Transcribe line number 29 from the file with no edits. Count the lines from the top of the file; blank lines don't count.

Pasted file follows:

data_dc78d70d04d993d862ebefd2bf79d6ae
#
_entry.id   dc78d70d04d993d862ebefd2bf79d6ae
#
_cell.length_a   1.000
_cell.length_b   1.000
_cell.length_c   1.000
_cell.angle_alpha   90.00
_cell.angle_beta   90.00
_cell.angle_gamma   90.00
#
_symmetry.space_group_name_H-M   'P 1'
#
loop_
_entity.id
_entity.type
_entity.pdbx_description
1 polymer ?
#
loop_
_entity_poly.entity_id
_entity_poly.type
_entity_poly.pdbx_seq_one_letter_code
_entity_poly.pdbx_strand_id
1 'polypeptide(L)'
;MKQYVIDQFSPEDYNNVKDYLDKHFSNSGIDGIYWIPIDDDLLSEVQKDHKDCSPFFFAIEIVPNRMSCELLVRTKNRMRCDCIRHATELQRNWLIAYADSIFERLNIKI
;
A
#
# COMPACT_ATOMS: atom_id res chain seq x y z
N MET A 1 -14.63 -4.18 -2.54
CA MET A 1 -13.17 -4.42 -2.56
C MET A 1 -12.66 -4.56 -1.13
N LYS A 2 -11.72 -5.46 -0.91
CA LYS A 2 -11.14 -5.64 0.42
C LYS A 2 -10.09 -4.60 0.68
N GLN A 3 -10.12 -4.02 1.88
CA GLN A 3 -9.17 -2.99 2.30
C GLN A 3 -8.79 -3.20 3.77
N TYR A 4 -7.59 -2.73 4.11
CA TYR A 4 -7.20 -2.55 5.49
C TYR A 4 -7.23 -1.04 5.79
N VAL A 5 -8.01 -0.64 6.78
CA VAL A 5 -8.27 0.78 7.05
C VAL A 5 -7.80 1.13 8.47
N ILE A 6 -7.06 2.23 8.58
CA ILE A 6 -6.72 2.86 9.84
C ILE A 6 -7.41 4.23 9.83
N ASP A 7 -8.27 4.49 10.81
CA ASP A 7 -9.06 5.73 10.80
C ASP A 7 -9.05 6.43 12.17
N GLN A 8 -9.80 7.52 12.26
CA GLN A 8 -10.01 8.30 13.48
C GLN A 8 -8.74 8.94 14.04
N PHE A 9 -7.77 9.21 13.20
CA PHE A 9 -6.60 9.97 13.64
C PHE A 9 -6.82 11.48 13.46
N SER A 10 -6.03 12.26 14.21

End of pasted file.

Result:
#